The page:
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Annual contest keeps veterans in students’ minds


Connections between the American Legion Post 123 and the school district  are numerous. That includes the annual poppy poster contest, open to all area students in grades 2-12.

“This is a small town, so many activities tend to tie us together,” said Mary Clare Johnson, art teacher for the elementary grades who spent time after school helping students prepare posters for the contest.

Third place went to fourth-grader Laila Mortensen

“This was my way of making sure we connect,” she said. “It seemed like a perfect fit to get our young students involved and thinking about those who came long before them and sacrificed their lives for us today.”

This year’s first place went to fourth-grader Sixto-Pablo Ramirez.

Every student in the district who participated this year was given a certificate from the auxiliary, and the top three received a financial award of $25, $15 and $10, respectively. The top three advanced to the American Legion district contest, where Sixto-Pablo’s poster earned third place.

The poster winning top state honor is reproduced as the official American Legion poppy poster of the year, said Staci Bull, Post 123 Auxiliary member.

Students worked in the art room after school to create posters for the AmVets poster contest

Story Behind the Symbol

The red poppy symbolizes the blood shed during battle following the 1915 publication of the wartime poem “In Flanders Fields,” written by Lieut. Col. John McCrae, M.D. while serving on the front lines.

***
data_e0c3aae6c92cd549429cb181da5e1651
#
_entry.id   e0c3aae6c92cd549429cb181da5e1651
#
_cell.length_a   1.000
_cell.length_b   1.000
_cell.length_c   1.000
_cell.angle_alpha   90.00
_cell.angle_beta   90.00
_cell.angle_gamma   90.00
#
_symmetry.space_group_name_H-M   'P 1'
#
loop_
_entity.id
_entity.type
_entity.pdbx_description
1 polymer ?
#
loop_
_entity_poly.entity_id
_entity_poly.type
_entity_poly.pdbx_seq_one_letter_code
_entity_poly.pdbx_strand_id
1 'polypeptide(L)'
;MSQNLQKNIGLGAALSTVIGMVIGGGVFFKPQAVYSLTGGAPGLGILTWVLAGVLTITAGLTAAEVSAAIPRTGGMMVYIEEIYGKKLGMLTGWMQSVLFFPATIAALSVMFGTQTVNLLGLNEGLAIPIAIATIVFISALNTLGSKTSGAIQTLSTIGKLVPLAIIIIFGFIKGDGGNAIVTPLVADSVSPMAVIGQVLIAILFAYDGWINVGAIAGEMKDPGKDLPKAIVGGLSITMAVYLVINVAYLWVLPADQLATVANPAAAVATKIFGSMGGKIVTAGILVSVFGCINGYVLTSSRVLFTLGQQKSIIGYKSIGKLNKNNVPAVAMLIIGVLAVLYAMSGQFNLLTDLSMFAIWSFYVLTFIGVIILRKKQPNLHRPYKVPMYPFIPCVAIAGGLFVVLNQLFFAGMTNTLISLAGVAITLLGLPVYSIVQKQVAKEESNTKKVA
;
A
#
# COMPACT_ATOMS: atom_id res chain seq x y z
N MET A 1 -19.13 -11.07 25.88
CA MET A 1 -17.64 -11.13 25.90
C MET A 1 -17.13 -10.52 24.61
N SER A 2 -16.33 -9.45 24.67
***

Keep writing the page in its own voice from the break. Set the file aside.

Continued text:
On Memorial Day and Veterans Day, millions of red crepe paper poppies, which symbolize the sacrifice of members of the armed forces, are handmade by veterans as part of their therapeutic rehabilitation and  distributed across the country in exchange for donations that go to assist those who are disabled and hospitalized. The tradition started in 1921, Bull said.

May is poppy month, and this year the official Poppy Day falls on May 25.

Second place went to fifth-grader Mackenzie Marlatt

The relationship between the local veterans and the schools perhaps is best demonstrated every year with a day-long Veteran’s Day event that draws hundreds to the high school; a popularly attended memorial football game; and an elementary school assembly at which veterans tell their stories. In addition, some of the veterans and members of the auxiliary of Post 123 participate in a flag-raising ceremony on the first day of school and a flag lowering on the last day of school.

The Kent City Post donates school supplies every fall to the elementary school, collect hats and mittens to donate to the school for those who need them, and have delivered cookies to school staff during Teacher Appreciation Week.

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Kent City Veterans event

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Janice Holst
Janice Holst
Janice Holst is a reporter covering Kent City and Sparta. She has been both a teacher and a journalist. A former MLive reporter, she wrote features and covered local government and schools for Advance Newspapers for nearly two decades. She also was a recipe columnist and wrote features for Mature Life Style and occasional entertainment pieces for On The Town magazines. She lives in Sparta Township and enjoys spending some of her retirement hours writing the stories of the northern Kent County school districts. Read Janice's full bio or email Janice.

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